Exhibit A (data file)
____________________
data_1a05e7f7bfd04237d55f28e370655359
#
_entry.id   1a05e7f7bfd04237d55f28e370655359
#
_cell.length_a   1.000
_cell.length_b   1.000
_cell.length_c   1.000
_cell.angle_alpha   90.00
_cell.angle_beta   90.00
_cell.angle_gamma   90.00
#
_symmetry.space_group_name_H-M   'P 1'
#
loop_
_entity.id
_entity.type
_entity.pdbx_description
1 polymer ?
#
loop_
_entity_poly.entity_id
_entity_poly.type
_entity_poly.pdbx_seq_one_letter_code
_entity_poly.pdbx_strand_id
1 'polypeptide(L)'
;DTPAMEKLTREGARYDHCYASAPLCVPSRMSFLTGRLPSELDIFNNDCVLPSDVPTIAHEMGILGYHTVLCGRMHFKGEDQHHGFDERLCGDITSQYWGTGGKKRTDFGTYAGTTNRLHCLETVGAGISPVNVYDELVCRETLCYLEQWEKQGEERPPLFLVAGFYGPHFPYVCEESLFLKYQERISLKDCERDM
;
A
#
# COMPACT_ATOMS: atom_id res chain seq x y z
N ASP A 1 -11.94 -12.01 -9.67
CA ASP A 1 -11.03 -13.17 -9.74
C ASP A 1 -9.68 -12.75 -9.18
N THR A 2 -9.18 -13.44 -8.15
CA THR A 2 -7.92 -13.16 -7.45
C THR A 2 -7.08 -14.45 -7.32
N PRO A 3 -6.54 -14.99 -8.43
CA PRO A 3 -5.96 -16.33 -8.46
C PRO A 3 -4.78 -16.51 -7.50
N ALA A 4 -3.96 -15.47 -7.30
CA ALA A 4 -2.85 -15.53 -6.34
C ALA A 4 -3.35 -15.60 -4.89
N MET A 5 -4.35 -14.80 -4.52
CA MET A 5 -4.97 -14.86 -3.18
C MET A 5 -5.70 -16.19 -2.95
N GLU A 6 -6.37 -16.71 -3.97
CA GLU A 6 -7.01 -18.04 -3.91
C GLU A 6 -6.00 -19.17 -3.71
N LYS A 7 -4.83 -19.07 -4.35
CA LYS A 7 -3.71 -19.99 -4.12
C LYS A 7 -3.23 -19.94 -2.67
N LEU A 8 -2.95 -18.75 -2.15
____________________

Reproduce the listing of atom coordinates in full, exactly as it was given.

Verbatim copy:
data_1a05e7f7bfd04237d55f28e370655359
#
_entry.id   1a05e7f7bfd04237d55f28e370655359
#
_cell.length_a   1.000
_cell.length_b   1.000
_cell.length_c   1.000
_cell.angle_alpha   90.00
_cell.angle_beta   90.00
_cell.angle_gamma   90.00
#
_symmetry.space_group_name_H-M   'P 1'
#
loop_
_entity.id
_entity.type
_entity.pdbx_description
1 polymer ?
#
loop_
_entity_poly.entity_id
_entity_poly.type
_entity_poly.pdbx_seq_one_letter_code
_entity_poly.pdbx_strand_id
1 'polypeptide(L)'
;DTPAMEKLTREGARYDHCYASAPLCVPSRMSFLTGRLPSELDIFNNDCVLPSDVPTIAHEMGILGYHTVLCGRMHFKGEDQHHGFDERLCGDITSQYWGTGGKKRTDFGTYAGTTNRLHCLETVGAGISPVNVYDELVCRETLCYLEQWEKQGEERPPLFLVAGFYGPHFPYVCEESLFLKYQERISLKDCERDM
;
A
#
# COMPACT_ATOMS: atom_id res chain seq x y z
N ASP A 1 -11.94 -12.01 -9.67
CA ASP A 1 -11.03 -13.17 -9.74
C ASP A 1 -9.68 -12.75 -9.18
N THR A 2 -9.18 -13.44 -8.15
CA THR A 2 -7.92 -13.16 -7.45
C THR A 2 -7.08 -14.45 -7.32
N PRO A 3 -6.54 -14.99 -8.43
CA PRO A 3 -5.96 -16.33 -8.46
C PRO A 3 -4.78 -16.51 -7.50
N ALA A 4 -3.96 -15.47 -7.30
CA ALA A 4 -2.85 -15.53 -6.34
C ALA A 4 -3.35 -15.60 -4.89
N MET A 5 -4.35 -14.80 -4.52
CA MET A 5 -4.97 -14.86 -3.18
C MET A 5 -5.70 -16.19 -2.95
N GLU A 6 -6.37 -16.71 -3.97
CA GLU A 6 -7.01 -18.04 -3.91
C GLU A 6 -6.00 -19.17 -3.71
N LYS A 7 -4.83 -19.07 -4.35
CA LYS A 7 -3.71 -19.99 -4.12
C LYS A 7 -3.23 -19.94 -2.67
N LEU A 8 -2.95 -18.75 -2.15